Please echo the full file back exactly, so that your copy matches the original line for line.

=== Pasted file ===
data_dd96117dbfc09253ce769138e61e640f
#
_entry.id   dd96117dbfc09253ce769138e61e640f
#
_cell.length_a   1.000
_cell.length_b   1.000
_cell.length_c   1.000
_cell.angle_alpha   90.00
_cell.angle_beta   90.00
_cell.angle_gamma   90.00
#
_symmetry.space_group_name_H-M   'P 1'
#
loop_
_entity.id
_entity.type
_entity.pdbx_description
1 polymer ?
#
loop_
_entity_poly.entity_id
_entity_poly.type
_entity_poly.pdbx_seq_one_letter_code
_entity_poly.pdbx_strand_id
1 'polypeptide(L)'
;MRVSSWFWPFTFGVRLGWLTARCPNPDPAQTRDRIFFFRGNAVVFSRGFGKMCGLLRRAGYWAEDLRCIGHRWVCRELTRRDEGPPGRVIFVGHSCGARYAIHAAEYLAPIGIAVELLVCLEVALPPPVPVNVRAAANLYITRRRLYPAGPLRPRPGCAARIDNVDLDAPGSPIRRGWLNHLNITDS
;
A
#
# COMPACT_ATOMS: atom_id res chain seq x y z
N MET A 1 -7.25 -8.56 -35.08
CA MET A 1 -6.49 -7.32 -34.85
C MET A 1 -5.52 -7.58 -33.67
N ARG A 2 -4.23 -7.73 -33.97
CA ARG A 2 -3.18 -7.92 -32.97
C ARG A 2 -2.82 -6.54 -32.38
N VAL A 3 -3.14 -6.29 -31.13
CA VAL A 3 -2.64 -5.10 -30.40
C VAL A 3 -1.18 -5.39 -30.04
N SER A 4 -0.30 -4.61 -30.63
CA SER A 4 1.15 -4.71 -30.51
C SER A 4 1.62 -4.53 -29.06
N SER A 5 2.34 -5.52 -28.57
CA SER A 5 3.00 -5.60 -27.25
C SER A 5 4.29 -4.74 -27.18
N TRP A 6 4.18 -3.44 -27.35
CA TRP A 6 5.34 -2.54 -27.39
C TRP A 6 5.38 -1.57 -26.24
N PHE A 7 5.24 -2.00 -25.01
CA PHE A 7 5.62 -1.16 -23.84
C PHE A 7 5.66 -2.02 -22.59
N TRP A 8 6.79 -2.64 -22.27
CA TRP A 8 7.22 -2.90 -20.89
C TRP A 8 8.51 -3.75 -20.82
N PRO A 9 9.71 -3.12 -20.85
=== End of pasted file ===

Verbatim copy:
data_dd96117dbfc09253ce769138e61e640f
#
_entry.id   dd96117dbfc09253ce769138e61e640f
#
_cell.length_a   1.000
_cell.length_b   1.000
_cell.length_c   1.000
_cell.angle_alpha   90.00
_cell.angle_beta   90.00
_cell.angle_gamma   90.00
#
_symmetry.space_group_name_H-M   'P 1'
#
loop_
_entity.id
_entity.type
_entity.pdbx_description
1 polymer ?
#
loop_
_entity_poly.entity_id
_entity_poly.type
_entity_poly.pdbx_seq_one_letter_code
_entity_poly.pdbx_strand_id
1 'polypeptide(L)'
;MRVSSWFWPFTFGVRLGWLTARCPNPDPAQTRDRIFFFRGNAVVFSRGFGKMCGLLRRAGYWAEDLRCIGHRWVCRELTRRDEGPPGRVIFVGHSCGARYAIHAAEYLAPIGIAVELLVCLEVALPPPVPVNVRAAANLYITRRRLYPAGPLRPRPGCAARIDNVDLDAPGSPIRRGWLNHLNITDS
;
A
#
# COMPACT_ATOMS: atom_id res chain seq x y z
N MET A 1 -7.25 -8.56 -35.08
CA MET A 1 -6.49 -7.32 -34.85
C MET A 1 -5.52 -7.58 -33.67
N ARG A 2 -4.23 -7.73 -33.97
CA ARG A 2 -3.18 -7.92 -32.97
C ARG A 2 -2.82 -6.54 -32.38
N VAL A 3 -3.14 -6.29 -31.13
CA VAL A 3 -2.64 -5.10 -30.40
C VAL A 3 -1.18 -5.39 -30.04
N SER A 4 -0.30 -4.61 -30.63
CA SER A 4 1.15 -4.71 -30.51
C SER A 4 1.62 -4.53 -29.06
N SER A 5 2.34 -5.52 -28.57
CA SER A 5 3.00 -5.60 -27.25
C SER A 5 4.29 -4.74 -27.18
N TRP A 6 4.18 -3.44 -27.35
CA TRP A 6 5.34 -2.54 -27.39
C TRP A 6 5.38 -1.57 -26.24
N PHE A 7 5.24 -2.00 -25.01
CA PHE A 7 5.62 -1.16 -23.84
C PHE A 7 5.66 -2.02 -22.59
N TRP A 8 6.79 -2.64 -22.27
CA TRP A 8 7.22 -2.90 -20.89
C TRP A 8 8.51 -3.75 -20.82
N PRO A 9 9.71 -3.12 -20.85